Anna Sullivan


Arianne Perez

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The United Nations has been involved in space activities since the very beginning of the space age. Since the first man-made satellite orbited the Earth in 1957, the United Nations has been committed to ensuring that space is used for peaceful purposes. This launch, as part of the International Geophysical Year, marked the dawn of the space age, the first use of satellite technology for the advancement of science and the beginning of human efforts to ensure the peaceful use of outer space. This was followed in the 1960s by a rapid expansion in space exploration, or the so-called "space race" era. The work of COPUOS has been assisted by the two subcommittees, the Scientific and Technical Subcommittee and the Legal Subcommittee. The complex issues that have arisen along with the development of space technology are the main concern of the two COPUOS Subcommittees, which first met in Geneva in 1962 and have since met regularly every year. The countries that are members of COPUOS are called States and, since 1959, their number has grown from 24 to 87 members, making COPUOS one of the most important committees of the United Nations. In addition to States, a number of international organizations, including intergovernmental and non-governmental organizations, have observer status at COPUOS and its subcommittees. UNOOSA provides secretariat services to COPUOS and its two Subcommittees, which continue to serve as platforms for maintaining outer space for peaceful purposes.

While this field of law is still very new, complicated and undefined, it is in an era of rapid change and development. Space resources are infinite and if commercial space transport becomes widely available, with lower launch costs, all countries will be able to directly reap the benefits of space resources. In that situation, it seems likely that it will be much easier to take a decision on the issue of commercial development and human settlements in outer space. High costs are not the only factor preventing the economic exploitation of space: it is argued that space should be regarded as a pristine environment worthy of protection and conservation, and that the legal regime of space should further protect it from being used as a resource for the needs of the Earth. The debate also focuses on whether nations should be allowed to claim space or whether their legal definition should be changed to allow private ownership of space.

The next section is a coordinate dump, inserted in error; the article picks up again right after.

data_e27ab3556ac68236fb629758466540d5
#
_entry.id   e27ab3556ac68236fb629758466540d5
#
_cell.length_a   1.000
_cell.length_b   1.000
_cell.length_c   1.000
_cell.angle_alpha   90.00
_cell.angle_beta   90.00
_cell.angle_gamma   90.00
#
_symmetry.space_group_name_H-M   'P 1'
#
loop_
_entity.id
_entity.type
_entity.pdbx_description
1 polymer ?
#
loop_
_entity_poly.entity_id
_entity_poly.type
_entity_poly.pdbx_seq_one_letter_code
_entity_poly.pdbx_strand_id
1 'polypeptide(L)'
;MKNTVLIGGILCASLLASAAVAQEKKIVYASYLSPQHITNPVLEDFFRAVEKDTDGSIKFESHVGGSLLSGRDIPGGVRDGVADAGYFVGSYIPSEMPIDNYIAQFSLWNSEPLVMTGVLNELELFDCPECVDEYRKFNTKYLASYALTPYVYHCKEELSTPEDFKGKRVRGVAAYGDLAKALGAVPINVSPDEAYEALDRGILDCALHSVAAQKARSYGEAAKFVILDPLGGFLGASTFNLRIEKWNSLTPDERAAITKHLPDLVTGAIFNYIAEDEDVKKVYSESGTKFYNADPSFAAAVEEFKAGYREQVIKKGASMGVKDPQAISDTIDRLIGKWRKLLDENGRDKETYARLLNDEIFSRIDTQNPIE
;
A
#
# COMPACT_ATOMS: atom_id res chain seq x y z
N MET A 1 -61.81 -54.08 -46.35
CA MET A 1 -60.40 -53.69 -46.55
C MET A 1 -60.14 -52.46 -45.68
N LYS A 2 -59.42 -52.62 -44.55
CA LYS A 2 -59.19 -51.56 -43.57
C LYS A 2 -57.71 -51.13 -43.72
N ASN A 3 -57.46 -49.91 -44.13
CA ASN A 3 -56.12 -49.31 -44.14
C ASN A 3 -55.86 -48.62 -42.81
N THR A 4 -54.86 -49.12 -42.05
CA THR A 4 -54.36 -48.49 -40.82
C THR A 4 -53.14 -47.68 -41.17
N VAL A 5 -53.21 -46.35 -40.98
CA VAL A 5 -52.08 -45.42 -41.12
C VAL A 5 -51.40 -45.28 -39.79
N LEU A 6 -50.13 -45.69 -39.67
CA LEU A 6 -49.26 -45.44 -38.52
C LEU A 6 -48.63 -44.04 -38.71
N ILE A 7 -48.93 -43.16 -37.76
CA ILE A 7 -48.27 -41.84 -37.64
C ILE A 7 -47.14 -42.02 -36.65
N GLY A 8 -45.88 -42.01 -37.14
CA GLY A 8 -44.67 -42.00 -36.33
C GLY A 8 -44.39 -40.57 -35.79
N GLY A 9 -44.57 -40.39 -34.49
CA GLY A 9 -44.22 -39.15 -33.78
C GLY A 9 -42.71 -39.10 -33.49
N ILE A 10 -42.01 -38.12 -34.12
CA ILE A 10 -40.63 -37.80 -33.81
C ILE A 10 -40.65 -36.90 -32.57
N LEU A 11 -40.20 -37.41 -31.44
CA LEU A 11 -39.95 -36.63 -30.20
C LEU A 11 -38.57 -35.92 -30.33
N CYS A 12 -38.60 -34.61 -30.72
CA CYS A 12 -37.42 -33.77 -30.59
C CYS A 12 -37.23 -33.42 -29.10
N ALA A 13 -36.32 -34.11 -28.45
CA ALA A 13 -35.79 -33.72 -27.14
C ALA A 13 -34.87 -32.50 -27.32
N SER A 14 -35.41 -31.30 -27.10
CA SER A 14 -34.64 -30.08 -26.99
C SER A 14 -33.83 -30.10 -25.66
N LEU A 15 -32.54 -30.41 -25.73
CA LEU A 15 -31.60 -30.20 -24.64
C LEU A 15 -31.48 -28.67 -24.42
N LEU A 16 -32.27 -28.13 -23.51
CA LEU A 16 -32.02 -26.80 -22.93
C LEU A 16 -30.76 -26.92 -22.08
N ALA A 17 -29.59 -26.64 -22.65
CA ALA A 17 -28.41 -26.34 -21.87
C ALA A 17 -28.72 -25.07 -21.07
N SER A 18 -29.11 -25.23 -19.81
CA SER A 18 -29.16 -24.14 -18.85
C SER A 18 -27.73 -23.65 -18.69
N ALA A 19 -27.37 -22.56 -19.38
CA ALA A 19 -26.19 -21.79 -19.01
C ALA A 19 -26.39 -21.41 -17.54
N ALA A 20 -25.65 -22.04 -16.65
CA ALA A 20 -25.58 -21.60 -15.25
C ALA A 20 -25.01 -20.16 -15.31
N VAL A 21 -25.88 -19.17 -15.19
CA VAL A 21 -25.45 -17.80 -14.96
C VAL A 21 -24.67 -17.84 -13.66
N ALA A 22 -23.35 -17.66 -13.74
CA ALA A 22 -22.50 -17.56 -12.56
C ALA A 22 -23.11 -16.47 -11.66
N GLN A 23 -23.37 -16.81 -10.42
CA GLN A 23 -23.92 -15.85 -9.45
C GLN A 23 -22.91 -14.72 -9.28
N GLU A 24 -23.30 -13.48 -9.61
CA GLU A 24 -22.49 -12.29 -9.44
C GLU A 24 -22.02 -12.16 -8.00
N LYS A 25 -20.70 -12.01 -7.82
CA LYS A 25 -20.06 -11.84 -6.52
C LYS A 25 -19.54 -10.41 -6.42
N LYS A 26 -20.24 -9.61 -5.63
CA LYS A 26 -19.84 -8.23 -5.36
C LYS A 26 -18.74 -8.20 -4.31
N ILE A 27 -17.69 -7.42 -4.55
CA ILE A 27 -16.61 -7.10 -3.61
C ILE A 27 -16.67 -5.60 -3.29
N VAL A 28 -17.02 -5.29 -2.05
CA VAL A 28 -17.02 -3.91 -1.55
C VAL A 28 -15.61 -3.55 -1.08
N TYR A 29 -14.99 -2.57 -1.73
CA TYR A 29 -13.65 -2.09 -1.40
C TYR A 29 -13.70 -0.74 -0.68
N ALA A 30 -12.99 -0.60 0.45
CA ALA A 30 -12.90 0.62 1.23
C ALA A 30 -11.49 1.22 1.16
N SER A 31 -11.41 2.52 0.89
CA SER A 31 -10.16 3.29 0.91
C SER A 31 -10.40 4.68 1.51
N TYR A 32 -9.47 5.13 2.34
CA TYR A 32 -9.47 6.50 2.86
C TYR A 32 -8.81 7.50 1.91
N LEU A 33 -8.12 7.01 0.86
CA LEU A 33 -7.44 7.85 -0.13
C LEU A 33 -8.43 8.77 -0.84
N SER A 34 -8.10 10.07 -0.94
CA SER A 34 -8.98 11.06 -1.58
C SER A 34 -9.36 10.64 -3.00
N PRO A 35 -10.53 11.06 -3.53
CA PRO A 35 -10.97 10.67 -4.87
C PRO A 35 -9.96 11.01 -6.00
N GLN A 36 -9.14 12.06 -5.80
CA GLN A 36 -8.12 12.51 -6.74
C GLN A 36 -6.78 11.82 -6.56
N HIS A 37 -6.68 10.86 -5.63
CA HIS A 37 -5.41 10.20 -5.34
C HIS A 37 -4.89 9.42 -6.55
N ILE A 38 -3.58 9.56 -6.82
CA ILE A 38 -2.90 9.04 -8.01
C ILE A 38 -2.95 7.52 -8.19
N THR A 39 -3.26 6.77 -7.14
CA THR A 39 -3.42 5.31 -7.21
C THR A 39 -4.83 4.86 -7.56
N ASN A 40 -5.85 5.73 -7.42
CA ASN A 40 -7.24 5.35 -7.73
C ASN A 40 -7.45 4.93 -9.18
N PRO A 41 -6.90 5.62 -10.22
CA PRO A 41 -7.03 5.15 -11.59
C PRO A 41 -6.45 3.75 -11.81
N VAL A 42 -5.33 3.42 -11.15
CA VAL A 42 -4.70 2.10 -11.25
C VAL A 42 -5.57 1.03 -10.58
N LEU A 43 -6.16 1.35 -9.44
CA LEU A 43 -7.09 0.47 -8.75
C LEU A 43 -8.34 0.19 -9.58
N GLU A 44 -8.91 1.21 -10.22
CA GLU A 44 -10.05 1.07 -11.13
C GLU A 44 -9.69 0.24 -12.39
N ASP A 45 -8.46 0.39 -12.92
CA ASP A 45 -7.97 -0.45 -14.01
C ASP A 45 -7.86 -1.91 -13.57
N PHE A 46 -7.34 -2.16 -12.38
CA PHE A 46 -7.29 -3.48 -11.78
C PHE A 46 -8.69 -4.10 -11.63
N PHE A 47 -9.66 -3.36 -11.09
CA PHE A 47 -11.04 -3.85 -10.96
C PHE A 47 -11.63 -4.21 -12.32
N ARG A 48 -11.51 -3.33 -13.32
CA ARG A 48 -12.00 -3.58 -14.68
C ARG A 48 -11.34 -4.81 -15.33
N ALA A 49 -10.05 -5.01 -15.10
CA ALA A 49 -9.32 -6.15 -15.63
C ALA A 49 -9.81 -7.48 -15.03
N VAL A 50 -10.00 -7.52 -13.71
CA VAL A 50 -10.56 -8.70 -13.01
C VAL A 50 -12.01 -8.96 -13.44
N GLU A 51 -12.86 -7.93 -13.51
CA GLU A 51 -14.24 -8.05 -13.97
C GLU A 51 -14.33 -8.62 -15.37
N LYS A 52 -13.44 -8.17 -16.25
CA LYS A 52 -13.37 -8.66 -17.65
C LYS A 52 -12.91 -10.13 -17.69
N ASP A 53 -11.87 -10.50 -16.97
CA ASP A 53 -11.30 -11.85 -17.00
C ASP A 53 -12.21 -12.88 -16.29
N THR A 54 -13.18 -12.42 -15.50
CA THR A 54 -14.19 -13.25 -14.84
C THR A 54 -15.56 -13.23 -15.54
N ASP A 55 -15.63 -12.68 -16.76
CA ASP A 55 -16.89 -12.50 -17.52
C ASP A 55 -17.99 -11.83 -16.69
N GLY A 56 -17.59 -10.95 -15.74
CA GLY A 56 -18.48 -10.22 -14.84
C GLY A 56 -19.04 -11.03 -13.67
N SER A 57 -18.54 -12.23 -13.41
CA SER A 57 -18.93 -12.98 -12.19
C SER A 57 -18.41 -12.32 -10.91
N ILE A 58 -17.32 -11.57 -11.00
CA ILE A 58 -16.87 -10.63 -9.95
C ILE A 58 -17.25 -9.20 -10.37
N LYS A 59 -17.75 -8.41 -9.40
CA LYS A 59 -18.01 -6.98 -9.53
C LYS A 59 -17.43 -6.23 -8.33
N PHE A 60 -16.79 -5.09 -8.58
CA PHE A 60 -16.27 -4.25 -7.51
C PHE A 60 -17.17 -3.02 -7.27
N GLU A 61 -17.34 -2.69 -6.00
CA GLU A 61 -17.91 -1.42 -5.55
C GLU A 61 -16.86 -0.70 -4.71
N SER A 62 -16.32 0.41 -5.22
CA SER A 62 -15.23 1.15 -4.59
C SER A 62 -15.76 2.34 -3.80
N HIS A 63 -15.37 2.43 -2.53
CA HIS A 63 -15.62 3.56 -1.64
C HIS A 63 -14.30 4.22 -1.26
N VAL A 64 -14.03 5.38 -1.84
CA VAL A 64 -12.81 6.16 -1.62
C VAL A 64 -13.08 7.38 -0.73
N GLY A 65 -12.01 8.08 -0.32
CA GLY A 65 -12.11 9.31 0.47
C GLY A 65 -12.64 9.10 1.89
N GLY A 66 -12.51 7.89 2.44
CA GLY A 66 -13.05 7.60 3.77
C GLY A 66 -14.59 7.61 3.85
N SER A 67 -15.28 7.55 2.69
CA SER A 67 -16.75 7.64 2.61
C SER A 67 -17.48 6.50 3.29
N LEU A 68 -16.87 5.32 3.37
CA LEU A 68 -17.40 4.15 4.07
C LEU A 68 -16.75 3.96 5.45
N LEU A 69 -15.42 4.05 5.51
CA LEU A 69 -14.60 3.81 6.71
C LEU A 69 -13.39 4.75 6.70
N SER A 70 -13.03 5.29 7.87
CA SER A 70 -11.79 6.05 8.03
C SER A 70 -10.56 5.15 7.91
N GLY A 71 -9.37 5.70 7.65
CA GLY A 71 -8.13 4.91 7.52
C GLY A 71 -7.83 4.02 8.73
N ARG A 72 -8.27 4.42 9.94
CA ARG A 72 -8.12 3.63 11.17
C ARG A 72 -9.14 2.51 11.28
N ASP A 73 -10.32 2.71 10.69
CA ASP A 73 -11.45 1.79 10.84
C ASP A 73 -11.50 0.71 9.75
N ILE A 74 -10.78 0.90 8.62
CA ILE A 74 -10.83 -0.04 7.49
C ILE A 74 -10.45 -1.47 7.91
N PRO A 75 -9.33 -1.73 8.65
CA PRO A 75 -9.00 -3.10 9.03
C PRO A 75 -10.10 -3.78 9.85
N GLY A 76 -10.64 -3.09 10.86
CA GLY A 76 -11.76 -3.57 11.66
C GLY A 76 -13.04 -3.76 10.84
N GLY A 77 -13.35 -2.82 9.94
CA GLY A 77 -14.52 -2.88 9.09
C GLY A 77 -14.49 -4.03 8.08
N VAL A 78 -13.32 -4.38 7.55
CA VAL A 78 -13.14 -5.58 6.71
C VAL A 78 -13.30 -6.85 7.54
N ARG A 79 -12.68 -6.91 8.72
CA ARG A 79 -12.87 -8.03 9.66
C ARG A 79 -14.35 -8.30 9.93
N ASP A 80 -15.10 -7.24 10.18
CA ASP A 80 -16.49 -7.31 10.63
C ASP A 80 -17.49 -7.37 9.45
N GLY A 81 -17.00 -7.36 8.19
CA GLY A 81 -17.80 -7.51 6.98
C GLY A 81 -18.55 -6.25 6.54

COPUOS is the force behind five treaties and five principles that govern much of space exploration. The fundamental treaty is the "Outer Space Treaty". This treaty focuses on the Principles Governing the Activities of States in the Exploration and Use of Outer Space, including the Moon and other Celestial Bodies. It was ratified in 1967, largely on the basis of a set of legal principles accepted by the General Assembly in 1962. Its main points are that the pace is free for all nations to explore, and that sovereign claims cannot be made. Space activities must benefit all nations and human beings. Nuclear weapons and other weapons of mass destruction are not permitted in Earth's orbit, on celestial bodies or elsewhere in outer space. Finally, each country is responsible for damage caused by its space objects. Individual nations are also responsible for all governmental and non-governmental activities carried out by their citizens. These states must also "avoid harmful pollution" due to space activities. (COPUOS, Outer Space Treaty).

To support the Outer Space Treaty and peaceful space exploration, four other treaties were established in the 1960s and 1970s. These treaties are: The "Rescue Agreement" that was formed in 1968 to assist astronauts when faced with an emergency. States are told that they "shall immediately take all feasible measures to rescue them and provide them with all necessary assistance". The "Liability Convention" (1972) provides that if a space object causes damage or loss of human life, the launching State will be fully responsible and will have to pay compensation for the damage caused. The "Registration Convention" (1975) was developed to help nations track all objects launched into outer space. This United Nations register is important for the purposes of this report.

In addition to the international treaties that have been negotiated at the United Nations, the nations participating in the International Space Station have signed the 1998 Agreement between the Governments of Canada, the member States of the European Space Agency, Japan, the Russian Federation and the United States on cooperation on the Civilian International Space Station. This agreement provides, inter alia, that NASA is the lead agency in coordinating member States' contributions and activities to the space station and that each country has jurisdiction over its own modules. The agreement also provides for the protection of intellectual property and procedures for criminal prosecution. This agreement can serve as a model for future international cooperation agreements on facilities on the Moon and Mars, where the first colonies outside the world and the first scientific/industrial bases are very likely to be established.

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